Invasion of the Glassy-Winged Sharpshooters

Glassy-Winged SharpshooterThe fear of the dreaded Glassy-Winged Sharpshooter to Californian grape growers is as real a threat as monsters of b-rated movies of the '60s to good taste. A vector and transmitter of a bacterium that causes Pierce's disease that kills grapevines and other plants, the half-inch-long leafhopper has the potential to wipe out the North Coast's four billion dollar wine industry.

If you're a conspiracy buff, then you and I have come to the same conclusion: the French and Italians have somehow smuggled the nasty bug passed the ever watchful USDA.

Mantis-GaraffeBioengineering techniques have been enlisted in recent years in the efforts to control and contain the Glassy-Winged Sharpshooter. Though experiments to produce an environmentally-sound, Sharpshooter-only predator has eluded various government agencies and private biotech firms for years, a breakthrough has come in the form of the first stable, genetically engineered mantis that has a voracious appetite for the invasive Sharpshooter.

With the proposed common name of Long-Neck Mantis, researchers at federally-funded laboratories are working round-the-clock to breed the bio-pesticide in large quantity for a summer release. No date has been set for the coordinated release of millions of Long-Neck Mantises in suspected Sharpshooter-infested agricultural regions.
Biotechnology offers nothing at present for grapes. But the prospect of one day engineering insect resistance to protect vines against pests is among the reasons several grape growers said they planned to oppose the ballot initiative.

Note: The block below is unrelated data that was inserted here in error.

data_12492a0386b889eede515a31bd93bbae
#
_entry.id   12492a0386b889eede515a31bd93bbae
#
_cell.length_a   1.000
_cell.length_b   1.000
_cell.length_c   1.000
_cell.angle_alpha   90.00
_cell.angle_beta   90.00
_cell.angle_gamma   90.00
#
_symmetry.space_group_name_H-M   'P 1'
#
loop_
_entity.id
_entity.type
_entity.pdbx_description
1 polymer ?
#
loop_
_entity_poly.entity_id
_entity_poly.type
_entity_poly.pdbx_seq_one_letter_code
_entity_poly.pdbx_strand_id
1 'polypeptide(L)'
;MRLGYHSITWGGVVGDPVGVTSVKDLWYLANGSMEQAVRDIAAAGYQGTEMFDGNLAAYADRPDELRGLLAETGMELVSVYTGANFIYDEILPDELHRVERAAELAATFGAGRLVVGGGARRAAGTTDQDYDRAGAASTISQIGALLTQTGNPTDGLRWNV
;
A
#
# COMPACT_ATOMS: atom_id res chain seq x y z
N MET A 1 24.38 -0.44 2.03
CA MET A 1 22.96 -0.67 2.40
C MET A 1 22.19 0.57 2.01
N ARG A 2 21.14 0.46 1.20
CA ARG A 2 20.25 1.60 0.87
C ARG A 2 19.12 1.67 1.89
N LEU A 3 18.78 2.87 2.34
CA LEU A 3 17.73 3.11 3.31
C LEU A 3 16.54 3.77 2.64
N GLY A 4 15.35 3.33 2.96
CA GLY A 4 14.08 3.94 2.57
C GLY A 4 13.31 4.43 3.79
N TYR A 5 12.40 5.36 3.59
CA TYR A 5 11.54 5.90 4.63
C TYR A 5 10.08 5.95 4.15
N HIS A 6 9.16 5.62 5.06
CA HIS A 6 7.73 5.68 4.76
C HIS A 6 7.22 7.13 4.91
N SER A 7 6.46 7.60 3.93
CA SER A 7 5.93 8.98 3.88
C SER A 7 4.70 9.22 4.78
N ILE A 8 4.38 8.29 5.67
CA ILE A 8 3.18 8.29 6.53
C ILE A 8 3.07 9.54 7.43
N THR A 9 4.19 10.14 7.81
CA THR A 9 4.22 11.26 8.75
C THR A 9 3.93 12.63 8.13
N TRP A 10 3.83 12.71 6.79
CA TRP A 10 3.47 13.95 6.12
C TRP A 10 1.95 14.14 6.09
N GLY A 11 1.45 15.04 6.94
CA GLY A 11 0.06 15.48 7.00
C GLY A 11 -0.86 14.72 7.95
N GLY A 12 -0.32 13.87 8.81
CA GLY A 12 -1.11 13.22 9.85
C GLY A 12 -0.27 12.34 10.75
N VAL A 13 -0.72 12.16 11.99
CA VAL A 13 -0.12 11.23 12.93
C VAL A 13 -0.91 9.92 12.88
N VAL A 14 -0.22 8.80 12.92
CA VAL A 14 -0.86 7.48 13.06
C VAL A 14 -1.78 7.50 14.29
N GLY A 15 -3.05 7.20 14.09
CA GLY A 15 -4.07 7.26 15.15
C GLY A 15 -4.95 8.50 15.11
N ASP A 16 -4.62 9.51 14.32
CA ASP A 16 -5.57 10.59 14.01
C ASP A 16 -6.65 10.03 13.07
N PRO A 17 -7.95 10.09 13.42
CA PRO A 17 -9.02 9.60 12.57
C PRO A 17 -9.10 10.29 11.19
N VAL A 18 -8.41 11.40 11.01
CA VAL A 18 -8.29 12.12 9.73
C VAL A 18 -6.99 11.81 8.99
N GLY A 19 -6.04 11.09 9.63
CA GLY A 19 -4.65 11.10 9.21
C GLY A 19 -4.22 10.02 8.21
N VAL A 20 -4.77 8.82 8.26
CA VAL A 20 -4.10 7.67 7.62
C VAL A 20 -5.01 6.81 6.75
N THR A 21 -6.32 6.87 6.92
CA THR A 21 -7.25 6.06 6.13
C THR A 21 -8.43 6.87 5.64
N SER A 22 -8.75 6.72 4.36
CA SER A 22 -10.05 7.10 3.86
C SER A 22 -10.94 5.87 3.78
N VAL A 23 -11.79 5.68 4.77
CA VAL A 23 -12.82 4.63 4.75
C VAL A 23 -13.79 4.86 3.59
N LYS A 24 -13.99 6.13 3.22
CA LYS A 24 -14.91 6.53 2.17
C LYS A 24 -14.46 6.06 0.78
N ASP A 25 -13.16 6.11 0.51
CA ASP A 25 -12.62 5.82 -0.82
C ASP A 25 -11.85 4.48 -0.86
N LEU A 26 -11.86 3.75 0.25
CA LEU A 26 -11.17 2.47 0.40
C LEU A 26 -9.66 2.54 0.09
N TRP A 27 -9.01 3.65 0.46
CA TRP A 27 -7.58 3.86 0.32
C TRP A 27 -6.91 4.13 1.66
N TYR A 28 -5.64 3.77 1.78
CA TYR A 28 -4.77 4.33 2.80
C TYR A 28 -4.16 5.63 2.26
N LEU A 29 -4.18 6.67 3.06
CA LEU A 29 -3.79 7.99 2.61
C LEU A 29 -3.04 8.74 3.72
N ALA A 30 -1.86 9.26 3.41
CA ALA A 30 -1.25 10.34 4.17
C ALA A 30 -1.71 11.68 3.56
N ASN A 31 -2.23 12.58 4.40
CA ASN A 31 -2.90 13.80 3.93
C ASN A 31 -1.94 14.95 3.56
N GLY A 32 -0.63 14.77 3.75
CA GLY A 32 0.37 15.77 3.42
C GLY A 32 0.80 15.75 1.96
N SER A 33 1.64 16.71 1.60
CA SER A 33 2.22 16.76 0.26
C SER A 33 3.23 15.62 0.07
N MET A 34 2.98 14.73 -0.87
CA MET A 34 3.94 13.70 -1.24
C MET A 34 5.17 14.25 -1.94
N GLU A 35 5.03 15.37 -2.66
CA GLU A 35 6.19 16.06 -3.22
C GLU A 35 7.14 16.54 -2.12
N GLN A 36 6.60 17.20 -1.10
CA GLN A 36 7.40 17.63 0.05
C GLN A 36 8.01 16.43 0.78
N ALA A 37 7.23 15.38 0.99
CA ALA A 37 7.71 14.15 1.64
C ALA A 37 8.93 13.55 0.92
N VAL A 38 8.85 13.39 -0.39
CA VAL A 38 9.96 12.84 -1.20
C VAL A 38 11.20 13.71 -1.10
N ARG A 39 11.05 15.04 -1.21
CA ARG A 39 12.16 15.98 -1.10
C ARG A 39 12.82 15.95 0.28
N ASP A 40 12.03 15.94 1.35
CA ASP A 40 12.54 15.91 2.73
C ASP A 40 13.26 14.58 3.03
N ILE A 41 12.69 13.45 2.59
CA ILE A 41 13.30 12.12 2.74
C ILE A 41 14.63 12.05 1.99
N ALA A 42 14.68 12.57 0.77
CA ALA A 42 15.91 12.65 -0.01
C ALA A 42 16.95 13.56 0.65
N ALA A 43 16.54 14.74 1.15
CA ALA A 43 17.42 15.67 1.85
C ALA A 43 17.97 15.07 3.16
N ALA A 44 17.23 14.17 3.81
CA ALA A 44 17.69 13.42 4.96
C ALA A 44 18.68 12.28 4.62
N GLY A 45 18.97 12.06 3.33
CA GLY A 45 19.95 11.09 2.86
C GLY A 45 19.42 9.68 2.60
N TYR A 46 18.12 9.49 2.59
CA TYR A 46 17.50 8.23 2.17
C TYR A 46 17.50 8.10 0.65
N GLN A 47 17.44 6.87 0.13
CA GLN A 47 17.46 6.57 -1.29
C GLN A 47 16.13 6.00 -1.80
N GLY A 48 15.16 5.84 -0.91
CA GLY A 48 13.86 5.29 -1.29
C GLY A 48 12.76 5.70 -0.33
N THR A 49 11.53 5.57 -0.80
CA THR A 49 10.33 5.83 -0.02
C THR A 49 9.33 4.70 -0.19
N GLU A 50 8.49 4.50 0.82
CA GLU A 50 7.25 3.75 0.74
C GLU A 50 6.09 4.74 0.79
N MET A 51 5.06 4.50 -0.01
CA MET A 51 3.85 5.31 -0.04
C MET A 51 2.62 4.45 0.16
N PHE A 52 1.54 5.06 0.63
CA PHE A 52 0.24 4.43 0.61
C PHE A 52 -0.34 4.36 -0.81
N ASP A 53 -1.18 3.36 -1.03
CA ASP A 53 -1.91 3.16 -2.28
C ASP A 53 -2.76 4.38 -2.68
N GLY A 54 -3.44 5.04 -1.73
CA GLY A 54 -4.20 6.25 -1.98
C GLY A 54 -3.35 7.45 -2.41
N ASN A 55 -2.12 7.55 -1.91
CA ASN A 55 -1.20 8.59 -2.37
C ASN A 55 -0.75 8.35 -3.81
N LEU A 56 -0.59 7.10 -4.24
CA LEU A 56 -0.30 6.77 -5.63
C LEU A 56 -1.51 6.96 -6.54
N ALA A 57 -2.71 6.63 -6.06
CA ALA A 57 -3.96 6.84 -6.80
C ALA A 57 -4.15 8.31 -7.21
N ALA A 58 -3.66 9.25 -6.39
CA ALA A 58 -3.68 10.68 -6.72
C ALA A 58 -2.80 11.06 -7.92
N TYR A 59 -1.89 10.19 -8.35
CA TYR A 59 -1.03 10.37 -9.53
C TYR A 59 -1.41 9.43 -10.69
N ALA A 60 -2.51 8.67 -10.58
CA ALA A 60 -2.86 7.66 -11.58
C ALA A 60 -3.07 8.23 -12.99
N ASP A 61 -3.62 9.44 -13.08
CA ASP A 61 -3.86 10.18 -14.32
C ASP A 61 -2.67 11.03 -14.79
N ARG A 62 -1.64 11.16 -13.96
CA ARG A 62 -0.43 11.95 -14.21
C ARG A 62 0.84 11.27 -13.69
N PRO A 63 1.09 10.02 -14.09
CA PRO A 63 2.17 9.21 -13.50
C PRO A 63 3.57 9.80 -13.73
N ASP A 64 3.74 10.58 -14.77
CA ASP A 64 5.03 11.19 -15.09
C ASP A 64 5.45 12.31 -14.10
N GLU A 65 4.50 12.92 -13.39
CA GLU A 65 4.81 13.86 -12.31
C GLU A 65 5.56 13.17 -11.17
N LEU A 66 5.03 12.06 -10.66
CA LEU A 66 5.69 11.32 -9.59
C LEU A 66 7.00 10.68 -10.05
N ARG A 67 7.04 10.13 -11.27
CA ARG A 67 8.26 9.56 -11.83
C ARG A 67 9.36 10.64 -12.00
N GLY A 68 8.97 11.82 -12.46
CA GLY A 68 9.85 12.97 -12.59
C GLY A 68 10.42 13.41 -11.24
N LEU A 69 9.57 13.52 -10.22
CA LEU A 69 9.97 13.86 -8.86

Steve Dutton, whose Dutton Estate Winery is known for its chardonnay, said he hoped the genetic engineers would be able to modify grapes so they can resist disease spread by the glassy-winged sharpshooter, a leaf-hopping insect. More from the St. Louis Post-Dispatch ->
(click on images to enlarge)
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another point of view ...

Anonymous Donna Jensen

What the heck is that freakin' thing [the mantis]? it really freaked me out when I enlarged the picture. - Donna Jensen

Anonymous Ann

Looks like we need to raise a glass to the long-neck mantis for preying on the sharpshooter. However, this news confirms that I don't want to get into the grape growing business anytime soon.

Blogger Nam LaMore

donna: well, if it makes you feel any better, then just know that it will only exist in your nightmares and not in real life! there are far scarier, real mantises out there than this one. this one is actually kinda cute.

ann: yes, yes .. i'm all for promoting organic farming, and if we can get natural bioengineer prey-specific predators, that's all the better. i remember releasing hundrends of ladybird beetles in a friend's backyard one spring .. they help control aphids.

speak up!

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